The Los Angeles Times Calls for Recording of Interrogations
One month after DNA evidence exonerated a pair of North Carolina brothers who were convicted of rape and murder based on their coerced confessions, an editorial in Wednesday’s
Los Angeles Times
outlines how law enforcement can prevent future missteps and wrongful convictions.
Mentally disabled half-brothers Henry Lee McCollum, 50, and Leon Brown, 46, spent 30 years behind bars before they were released last month. Their cases are among the roughly 30% of DNA exoneration cases where innocent defendants made incriminating statements, delivered outright confessions or pled guilty.
Research shows that innocent people sometimes confess to crimes they did not commit as a result of mental health issues and aggressive law enforcement tactics. The electronic recording of custodial interrogations, from the reading of Miranda rights onward, is the single best reform available to stem the tide of false confessions. The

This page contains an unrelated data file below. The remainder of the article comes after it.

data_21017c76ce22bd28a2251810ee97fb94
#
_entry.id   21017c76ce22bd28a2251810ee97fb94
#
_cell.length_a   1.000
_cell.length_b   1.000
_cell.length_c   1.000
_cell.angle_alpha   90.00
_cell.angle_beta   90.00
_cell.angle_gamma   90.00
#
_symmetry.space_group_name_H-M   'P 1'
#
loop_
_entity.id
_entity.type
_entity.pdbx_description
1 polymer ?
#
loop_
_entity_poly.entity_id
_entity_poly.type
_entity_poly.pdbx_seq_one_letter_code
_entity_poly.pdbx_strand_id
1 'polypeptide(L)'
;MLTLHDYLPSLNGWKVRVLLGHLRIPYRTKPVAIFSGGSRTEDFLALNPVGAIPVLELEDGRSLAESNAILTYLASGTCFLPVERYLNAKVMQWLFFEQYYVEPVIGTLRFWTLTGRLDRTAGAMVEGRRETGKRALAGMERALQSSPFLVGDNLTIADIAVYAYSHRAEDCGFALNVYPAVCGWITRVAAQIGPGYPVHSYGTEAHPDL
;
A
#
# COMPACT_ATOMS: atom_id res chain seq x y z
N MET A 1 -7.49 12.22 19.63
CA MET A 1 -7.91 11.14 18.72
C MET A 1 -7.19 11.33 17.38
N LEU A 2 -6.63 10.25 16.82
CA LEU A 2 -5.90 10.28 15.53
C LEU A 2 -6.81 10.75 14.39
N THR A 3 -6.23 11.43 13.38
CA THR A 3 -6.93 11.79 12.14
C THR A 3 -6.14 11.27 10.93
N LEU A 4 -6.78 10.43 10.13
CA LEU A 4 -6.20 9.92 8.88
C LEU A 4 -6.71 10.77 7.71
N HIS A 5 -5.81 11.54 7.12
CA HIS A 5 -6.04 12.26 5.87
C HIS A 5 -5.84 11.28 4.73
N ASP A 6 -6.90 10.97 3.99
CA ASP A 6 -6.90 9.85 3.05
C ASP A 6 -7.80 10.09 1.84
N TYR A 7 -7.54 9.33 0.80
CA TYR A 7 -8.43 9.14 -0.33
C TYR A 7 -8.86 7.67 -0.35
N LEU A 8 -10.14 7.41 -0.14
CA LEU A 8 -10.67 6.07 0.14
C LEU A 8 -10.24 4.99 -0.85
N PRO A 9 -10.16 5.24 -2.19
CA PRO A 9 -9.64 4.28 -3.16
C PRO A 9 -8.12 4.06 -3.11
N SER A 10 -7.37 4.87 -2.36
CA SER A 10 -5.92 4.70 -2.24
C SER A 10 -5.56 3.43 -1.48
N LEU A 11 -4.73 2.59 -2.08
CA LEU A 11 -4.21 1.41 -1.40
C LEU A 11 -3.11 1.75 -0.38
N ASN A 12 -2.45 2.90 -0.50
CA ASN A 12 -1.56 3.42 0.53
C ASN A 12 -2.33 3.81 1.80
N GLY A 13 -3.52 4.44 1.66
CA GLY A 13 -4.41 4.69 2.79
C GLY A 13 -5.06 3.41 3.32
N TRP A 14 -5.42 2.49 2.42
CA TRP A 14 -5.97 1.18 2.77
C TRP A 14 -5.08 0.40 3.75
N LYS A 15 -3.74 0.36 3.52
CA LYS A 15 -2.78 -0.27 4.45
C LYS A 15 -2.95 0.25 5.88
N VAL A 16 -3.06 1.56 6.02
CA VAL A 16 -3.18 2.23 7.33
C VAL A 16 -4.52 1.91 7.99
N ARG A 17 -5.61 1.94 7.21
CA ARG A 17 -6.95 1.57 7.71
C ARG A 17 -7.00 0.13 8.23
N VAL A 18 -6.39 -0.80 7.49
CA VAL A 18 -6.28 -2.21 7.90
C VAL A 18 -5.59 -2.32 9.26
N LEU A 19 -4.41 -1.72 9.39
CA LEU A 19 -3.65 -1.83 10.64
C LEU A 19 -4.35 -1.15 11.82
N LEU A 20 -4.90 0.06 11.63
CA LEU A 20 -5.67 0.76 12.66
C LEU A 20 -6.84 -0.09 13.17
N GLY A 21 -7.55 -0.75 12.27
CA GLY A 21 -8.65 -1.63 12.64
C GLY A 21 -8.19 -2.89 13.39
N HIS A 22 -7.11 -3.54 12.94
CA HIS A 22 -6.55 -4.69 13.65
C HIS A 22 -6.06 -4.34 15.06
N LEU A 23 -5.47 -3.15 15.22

Los Angeles Times
Outfitting all those interrogation rooms wouldn’t be cheap, and storing the interviews would take some logistical configuring. But those are minor hurdles. Since 2010, Congress has considered several bills that would have provided matching federal funds to install recording systems, but it has failed to pass them. It should do so.
But even if it doesn’t, the Legislature should work with Gov. Jerry Brown to recraft legislation requiring the recordings. It would protect both the integrity of the criminal justice system and the innocent.
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